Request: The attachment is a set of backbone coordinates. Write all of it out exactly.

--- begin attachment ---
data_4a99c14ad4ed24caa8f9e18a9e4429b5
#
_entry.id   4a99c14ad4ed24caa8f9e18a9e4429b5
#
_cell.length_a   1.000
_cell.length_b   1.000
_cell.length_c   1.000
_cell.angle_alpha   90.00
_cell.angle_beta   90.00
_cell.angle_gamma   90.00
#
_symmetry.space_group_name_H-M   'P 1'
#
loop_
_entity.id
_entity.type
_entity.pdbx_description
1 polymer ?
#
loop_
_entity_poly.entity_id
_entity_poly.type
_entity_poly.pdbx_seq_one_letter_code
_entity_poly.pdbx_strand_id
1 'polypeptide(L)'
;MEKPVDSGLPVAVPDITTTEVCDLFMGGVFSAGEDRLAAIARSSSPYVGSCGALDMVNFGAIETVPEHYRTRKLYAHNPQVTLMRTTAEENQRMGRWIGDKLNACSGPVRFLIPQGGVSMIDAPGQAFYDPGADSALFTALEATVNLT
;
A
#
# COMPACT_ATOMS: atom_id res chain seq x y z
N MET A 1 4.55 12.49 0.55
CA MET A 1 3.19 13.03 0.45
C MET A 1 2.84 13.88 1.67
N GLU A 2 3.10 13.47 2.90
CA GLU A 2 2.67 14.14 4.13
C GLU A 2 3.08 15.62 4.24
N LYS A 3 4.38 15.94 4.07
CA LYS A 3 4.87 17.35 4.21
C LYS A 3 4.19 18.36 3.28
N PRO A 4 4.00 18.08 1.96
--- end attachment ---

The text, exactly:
data_4a99c14ad4ed24caa8f9e18a9e4429b5
#
_entry.id   4a99c14ad4ed24caa8f9e18a9e4429b5
#
_cell.length_a   1.000
_cell.length_b   1.000
_cell.length_c   1.000
_cell.angle_alpha   90.00
_cell.angle_beta   90.00
_cell.angle_gamma   90.00
#
_symmetry.space_group_name_H-M   'P 1'
#
loop_
_entity.id
_entity.type
_entity.pdbx_description
1 polymer ?
#
loop_
_entity_poly.entity_id
_entity_poly.type
_entity_poly.pdbx_seq_one_letter_code
_entity_poly.pdbx_strand_id
1 'polypeptide(L)'
;MEKPVDSGLPVAVPDITTTEVCDLFMGGVFSAGEDRLAAIARSSSPYVGSCGALDMVNFGAIETVPEHYRTRKLYAHNPQVTLMRTTAEENQRMGRWIGDKLNACSGPVRFLIPQGGVSMIDAPGQAFYDPGADSALFTALEATVNLT
;
A
#
# COMPACT_ATOMS: atom_id res chain seq x y z
N MET A 1 4.55 12.49 0.55
CA MET A 1 3.19 13.03 0.45
C MET A 1 2.84 13.88 1.67
N GLU A 2 3.10 13.47 2.90
CA GLU A 2 2.67 14.14 4.13
C GLU A 2 3.08 15.62 4.24
N LYS A 3 4.38 15.94 4.07
CA LYS A 3 4.87 17.35 4.21
C LYS A 3 4.19 18.36 3.28
N PRO A 4 4.00 18.08 1.96